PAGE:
Though the militant protest and blockade was sparked off by the near fatal stabbing of a young driver Jalvinder Singh, the reasons for frustrations and anger are much deeper. The taxi drivers face constant racist bias and police do not take their complaints or even emergency calls seriously. Taxi drivers are classified as independent contractors and so have none of the employment rights afforded to most other workers. They are not subject to the federal minimum wage.
After initially refusing to meet with the drivers until the protest was called off, the transport minister finally met with a contingent from the Victorian Taxi Drivers Association and a Transport Workers Union representative. The Minister conceded a number of the drivers’ demands, including the mandatory fitting of safety shields, 50% of which will be funded by the state, as well as making pre-paid fares compulsory between 10pm and 5am.
Meanwhile, protests of Indian workers in the US, reported earlier in Liberation, (see Liberation April 2008), continue. A group of five Indian workers have launched a hunger strike in front of the White House demanding a US Congressional investigation into their exploitation by American company Signal International. They represent the more than 500 Indian welders and pipe fitters campaigning to expose the abuses of the US Government's H2B guest worker programme, under which they have faced inhuman treatment and enormous exploitation. “We know the US is a powerful country, and we know that Signal is a powerful company. That is why we are asking the Indian government to support us as we stand here with our lives shattered”, said one hunger striker Muruganantham Kandhasami. “If we, the workers of India, can have the courage to talk to US Congressmen and US federal authorities, then surely the Indian government can do the same so that no other Indian worker suffers as we did”, the workers' statement said.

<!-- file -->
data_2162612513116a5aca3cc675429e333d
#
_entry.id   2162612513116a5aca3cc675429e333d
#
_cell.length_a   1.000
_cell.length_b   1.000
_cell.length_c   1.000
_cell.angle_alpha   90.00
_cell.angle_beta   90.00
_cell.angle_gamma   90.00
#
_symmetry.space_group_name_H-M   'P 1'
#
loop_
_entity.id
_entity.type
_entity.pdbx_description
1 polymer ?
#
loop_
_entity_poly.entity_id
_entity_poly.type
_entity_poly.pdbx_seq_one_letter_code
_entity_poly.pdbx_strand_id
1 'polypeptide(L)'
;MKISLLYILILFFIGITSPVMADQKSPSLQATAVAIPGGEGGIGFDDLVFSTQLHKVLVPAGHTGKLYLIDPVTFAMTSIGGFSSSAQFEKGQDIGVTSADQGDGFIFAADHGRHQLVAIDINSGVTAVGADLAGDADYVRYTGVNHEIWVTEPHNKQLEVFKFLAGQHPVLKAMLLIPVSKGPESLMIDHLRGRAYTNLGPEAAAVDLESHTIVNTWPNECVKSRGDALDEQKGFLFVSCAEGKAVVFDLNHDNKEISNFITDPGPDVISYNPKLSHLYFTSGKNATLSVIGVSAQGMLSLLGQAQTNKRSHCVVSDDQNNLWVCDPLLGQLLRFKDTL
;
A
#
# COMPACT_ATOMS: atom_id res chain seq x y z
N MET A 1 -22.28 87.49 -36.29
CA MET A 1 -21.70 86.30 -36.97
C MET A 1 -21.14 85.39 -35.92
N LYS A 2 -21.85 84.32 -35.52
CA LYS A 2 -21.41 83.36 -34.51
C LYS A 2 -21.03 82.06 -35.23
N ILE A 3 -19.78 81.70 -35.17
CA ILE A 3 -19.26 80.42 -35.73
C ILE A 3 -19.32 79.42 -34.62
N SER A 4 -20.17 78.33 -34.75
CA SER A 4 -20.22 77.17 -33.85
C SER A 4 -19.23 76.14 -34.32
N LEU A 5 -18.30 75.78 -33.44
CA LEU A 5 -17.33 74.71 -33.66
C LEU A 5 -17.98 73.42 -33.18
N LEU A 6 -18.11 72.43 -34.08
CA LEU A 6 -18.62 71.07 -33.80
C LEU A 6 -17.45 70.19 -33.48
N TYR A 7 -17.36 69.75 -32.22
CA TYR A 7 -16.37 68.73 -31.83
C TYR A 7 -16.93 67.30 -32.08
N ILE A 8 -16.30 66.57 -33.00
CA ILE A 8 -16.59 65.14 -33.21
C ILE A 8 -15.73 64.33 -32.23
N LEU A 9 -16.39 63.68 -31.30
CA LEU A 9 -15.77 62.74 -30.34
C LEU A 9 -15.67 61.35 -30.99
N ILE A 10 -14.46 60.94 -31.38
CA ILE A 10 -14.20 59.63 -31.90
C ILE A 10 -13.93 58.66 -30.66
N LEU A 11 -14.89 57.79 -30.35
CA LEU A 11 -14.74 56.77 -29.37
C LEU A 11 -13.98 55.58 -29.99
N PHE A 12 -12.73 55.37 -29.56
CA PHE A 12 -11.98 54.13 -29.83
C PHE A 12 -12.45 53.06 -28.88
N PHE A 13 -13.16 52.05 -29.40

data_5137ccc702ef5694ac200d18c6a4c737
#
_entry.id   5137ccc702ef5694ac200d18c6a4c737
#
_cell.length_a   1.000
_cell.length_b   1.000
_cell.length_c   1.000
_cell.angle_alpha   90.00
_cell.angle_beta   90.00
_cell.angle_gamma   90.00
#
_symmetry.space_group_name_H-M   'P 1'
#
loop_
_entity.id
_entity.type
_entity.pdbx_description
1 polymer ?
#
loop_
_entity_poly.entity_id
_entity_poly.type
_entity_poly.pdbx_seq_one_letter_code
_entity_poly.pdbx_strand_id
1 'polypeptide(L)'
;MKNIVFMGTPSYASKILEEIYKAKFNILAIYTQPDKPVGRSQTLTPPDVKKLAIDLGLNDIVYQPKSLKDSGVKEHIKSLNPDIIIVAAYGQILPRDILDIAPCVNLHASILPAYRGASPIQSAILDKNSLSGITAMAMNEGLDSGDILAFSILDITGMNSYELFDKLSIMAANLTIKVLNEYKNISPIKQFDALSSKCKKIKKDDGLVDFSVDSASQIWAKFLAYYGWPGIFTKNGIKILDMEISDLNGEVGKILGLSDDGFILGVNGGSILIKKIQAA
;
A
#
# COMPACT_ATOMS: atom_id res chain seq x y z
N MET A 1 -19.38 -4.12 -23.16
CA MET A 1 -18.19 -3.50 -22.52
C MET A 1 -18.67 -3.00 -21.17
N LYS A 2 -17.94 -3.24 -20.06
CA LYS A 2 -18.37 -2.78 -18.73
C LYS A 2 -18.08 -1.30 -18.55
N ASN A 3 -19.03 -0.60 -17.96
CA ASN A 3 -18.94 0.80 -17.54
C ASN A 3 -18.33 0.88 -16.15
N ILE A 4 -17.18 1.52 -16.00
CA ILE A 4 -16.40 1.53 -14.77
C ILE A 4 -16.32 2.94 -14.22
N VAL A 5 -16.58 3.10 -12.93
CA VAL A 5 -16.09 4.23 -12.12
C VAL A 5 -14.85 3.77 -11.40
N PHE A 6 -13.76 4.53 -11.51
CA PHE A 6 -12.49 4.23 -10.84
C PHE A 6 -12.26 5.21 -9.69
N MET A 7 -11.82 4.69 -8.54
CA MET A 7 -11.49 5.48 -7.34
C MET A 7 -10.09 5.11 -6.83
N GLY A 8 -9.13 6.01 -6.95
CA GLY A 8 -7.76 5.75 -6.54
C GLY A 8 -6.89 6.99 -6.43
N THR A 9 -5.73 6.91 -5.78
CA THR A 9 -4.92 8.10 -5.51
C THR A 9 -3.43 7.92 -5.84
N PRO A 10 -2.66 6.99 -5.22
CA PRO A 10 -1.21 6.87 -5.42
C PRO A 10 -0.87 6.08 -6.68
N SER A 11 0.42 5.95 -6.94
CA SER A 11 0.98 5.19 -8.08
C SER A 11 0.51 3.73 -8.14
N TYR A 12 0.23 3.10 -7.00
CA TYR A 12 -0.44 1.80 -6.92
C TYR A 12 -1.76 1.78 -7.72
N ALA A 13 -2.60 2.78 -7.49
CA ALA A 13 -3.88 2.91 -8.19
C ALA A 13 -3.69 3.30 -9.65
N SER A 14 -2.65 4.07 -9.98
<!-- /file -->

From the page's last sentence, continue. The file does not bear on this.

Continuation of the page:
The workers are demanding that Indian parliamentarians press the US for a Congressional investigation into abuses in the US guest worker visa programme. They also want the ministries of foreign affairs and overseas Indian affairs to press the US State Department to secure the workers' right to participate in a human trafficking investigation into Signal International and its American and Indian recruiters. “Indian envoy to the US Ronen Sen offered the workers only symbolic reassurances and apologies for protocol. Now they are risking their lives in the hope that the Indian government will find the courage to pressure the US government to grant them dignity, and protect future workers”, said a worker's advocate. The workers had also demanded a CBI probe into their case. Coming to Washington, after a nine-day satyagraha, or 'journey for justice' from New Orleans, the workers had in March taken their protest to the White House where they raised slogans and tore up photocopies of their H-2B visas in a symbolic rejection of the guest worker programme.
AICCTU Preparatory Body Formed in AP
On 26th of April an organisational convention of All India Central Council of Trade Unions (AICCTU) was held at Vijayawada. The meeting was presided over by CPI(ML)'s Andhra State Secretary and Polit Bureau member P. Murthy. DP Bakshi, PB member and S. Balasubramanian, Vice President of AICCTU and in-charge of Andhra along with the leading activists of Vizagapattinam, East Godavari, Khamam, Adilabad, and Ananthapur districts were present in the meeting. Com. DP Bakshi stressed the necessity of the organized trade union work in Andhra. It was decided to reach a membership target of 20,000 before the national conference of AICCTU to be held at Chennai. A seven member preparatory committee was formed with Com. CH Nageswar Rao as its Convenor. It was also decided to launch a campaign for the forthcoming founding conference of construction workers to be held in Patna at the end of June 2008 towards the formation of Federation of Construction Workers Union. The preparatory committee also decided to hold a State level conference in the last week of June.